Reggae musician who attacked South Africa's social ills

Lucky Dube

Born: 3 August, 1964, in Ermelo, South Africa.

Died: 18 October, 2007, in Johannesburg, aged 43.

LUCKY Dube was Africa's best-selling reggae artist and one of the genre's top stars worldwide. Born in South Africa, he died in Johannesburg, shot dead in the kind of everyday, gratuitous killing that makes South Africa one of the world's most dangerous places to live.

Dube, who had just returned from a month-long tour of the United States, died in what is believed to have been an attempted car hijacking as he dropped off two of his children at their home on the southern outskirts of Johannesburg.

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Born into an impoverished Zulu family in the small farming town of Ermelo, Dube achieved a worldwide following. Sales of his albums and fees from his concerts, which attracted audiences of 60,000 and more, made him a rich man, allowing him to buy his own farm.

Dube was attracted to reggae by the music of Peter Tosh, who, with Bob Marley, formed the legendary Wailers. Coincidentally, Dube died almost 20 years to the day after Tosh was shot dead by two men who broke into his house in Kingston, Jamaica.

Dube at first used his music to attack the iniquities of apartheid and for many years his songs were banned from the airwaves by the white minority National Party government.

But since South Africa's first all-race elections in 1994, his lyrical barbs have tackled the problems of life - particularly the burgeoning violent crime - in the "new South Africa" under the African National Congress. His lyrics were always intelligent, thought- provoking and sharp commentaries on South Africa's complex and disturbing society, as for example in his social anthem Crime and Corruption, which, as tens of thousands of bloggers throughout Africa have been pointing out, foreshadowed Dube's own fate:

Do you ever worry

About your house being broken into

Do you ever worry

About your car being taken away from you

In broad daylight

Down Highway 54

Do you ever worry

About your wife becoming

The woman in black

Do you ever worry

About leaving home and

Coming back in a coffin

With a bullet through your head

So join us and fight this

Crime and corruption ...

Dube did not fully practise the Rastafarian religion, as associated with reggae by performers such as Tosh and Marley. Because he didn't smoke "dagga", which Rasta adherents regard as a path to communication with God, he was not regarded as a true Rasta. And his dreadlocks drew negative comments - they were too neat and clean, said his detractors, and therefore too commercial, downgrading the essence of true Rastafarianism.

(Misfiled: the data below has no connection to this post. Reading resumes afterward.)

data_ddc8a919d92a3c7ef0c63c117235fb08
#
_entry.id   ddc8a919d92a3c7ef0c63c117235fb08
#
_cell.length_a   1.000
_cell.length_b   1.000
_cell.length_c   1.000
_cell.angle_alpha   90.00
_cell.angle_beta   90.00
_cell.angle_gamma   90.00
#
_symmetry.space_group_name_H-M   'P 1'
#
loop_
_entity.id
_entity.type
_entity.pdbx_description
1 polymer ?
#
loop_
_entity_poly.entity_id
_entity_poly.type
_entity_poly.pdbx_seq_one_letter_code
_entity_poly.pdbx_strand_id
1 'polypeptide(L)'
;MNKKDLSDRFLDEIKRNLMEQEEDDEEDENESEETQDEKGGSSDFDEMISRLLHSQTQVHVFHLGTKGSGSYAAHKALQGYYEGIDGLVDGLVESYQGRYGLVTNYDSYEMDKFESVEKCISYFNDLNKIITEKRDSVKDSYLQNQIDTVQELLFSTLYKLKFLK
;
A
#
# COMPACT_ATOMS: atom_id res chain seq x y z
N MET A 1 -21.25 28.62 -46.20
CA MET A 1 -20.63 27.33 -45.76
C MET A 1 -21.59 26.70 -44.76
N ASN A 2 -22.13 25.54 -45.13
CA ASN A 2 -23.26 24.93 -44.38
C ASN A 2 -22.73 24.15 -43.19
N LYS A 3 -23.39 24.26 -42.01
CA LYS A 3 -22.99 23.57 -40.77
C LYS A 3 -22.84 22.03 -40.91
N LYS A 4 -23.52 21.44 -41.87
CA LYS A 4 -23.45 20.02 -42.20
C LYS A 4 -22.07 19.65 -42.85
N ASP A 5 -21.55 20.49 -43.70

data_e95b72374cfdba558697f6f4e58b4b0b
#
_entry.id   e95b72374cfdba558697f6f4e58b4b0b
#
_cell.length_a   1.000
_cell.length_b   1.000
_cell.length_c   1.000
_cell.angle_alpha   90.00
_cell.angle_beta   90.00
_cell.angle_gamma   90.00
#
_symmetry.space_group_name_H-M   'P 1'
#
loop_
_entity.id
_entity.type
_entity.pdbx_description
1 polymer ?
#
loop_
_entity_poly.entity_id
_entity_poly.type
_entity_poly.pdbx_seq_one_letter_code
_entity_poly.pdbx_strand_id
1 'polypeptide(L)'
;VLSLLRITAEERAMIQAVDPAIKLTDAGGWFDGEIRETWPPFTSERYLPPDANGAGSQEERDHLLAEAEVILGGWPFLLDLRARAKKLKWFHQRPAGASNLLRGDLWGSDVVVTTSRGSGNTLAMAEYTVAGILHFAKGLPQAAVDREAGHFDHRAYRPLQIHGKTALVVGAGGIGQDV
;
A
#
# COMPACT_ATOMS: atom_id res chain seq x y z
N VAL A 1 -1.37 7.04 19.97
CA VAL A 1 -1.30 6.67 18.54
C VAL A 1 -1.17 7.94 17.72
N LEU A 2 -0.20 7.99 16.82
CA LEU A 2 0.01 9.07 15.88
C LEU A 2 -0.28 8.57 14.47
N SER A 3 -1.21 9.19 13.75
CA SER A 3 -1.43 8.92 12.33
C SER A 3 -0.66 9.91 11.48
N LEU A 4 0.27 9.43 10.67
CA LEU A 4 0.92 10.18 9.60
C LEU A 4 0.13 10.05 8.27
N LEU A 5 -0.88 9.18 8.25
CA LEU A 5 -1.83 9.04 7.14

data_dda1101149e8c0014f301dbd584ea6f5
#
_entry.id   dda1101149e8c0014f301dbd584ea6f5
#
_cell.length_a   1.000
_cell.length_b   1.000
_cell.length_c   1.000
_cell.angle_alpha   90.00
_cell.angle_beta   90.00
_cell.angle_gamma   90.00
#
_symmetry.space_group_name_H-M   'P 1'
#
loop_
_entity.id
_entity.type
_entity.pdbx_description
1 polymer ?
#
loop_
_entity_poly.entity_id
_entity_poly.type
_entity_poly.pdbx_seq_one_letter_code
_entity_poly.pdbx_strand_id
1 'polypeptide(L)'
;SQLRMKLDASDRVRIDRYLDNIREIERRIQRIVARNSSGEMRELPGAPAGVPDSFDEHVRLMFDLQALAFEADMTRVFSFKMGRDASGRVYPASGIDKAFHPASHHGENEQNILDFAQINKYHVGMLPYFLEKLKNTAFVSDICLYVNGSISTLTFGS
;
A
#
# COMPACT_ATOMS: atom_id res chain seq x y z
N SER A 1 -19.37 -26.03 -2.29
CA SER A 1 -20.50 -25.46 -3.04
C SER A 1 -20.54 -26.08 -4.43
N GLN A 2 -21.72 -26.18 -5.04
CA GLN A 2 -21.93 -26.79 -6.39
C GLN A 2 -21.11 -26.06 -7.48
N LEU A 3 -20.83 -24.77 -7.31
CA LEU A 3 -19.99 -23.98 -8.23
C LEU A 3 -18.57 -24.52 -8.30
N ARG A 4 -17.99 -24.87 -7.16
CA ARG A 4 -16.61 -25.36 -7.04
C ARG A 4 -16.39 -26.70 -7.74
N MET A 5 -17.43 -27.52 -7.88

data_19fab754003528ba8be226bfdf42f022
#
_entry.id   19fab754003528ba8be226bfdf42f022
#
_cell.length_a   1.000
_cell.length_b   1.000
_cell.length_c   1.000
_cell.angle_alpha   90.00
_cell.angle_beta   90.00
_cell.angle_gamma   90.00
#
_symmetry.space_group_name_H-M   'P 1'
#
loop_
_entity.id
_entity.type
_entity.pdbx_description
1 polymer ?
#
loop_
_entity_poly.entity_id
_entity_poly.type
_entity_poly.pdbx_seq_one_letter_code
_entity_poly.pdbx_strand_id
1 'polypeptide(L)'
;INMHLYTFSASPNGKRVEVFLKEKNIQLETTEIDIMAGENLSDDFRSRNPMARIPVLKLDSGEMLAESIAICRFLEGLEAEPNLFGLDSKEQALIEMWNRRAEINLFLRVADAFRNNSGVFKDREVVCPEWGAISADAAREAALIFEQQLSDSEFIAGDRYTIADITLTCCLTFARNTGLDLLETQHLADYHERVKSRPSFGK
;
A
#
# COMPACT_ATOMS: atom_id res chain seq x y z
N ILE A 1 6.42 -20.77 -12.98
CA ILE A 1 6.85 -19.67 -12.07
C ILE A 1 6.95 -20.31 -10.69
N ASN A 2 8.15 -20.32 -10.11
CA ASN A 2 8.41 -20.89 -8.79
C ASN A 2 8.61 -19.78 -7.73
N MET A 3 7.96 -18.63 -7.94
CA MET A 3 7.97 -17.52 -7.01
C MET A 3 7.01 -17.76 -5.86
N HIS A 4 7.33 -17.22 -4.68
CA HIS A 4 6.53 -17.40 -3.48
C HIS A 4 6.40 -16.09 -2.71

Nevertheless, his fans throughout the world gave him respect for keeping their music on the international stage.

Dube was given the name Lucky because he survived a difficult birth. He began studying for a medical degree, but launched a professional music career with a group called the Love Brothers, who played a form of South African music known as mbaqanga, or township jive.

The switch to reggae came when he was inspired by the social messages addressing the struggle of black people by Tosh, Marley and Jimmy Cliff.

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He performed with such fellow artists as Sting, Peter Gabriel, Sinad O'Connor and Youssou N'Dour and won more than 20 international music awards.

Earlier this year was granted the freedom of Dallas, Texas. He was the first African to be invited to perform at the legendary reggae Sunsplash Festival in Jamaica. Dube's last performance in Jamaica was at this year's cricket World Cup opening ceremony.

A shy, family man, who avoided the hedonistic lifestyle commonly associated with musicians, he will be remembered as much for his tragic death as for his music.

"For every Lucky Dube death on an October Thursday there are 30 others who lose loved ones under violent circumstances," wrote Mondli Makhanya, editor of South Africa's best-selling Sunday Times. "He pricked our consciences, made us dance, made us hum and made us happy.

"But they killed him this week. In front of his children. A sweet lyrical voice was silenced. It is tough. As you say it and it sinks in, you want to scream."

Dube was always moving forwards. While once he had railed against apartheid, his latest songs were dedicated to reconciliation. In Different Colours, he sang: "Look at me you see black/ I look at you I see white/ Now is the time to kick that away."

Dube leaves his wife, Zanele, and seven children, Bongi, Nonkululeko, Thokozani, Laura, Siyanda, Philani and three-month-old Melokuhle.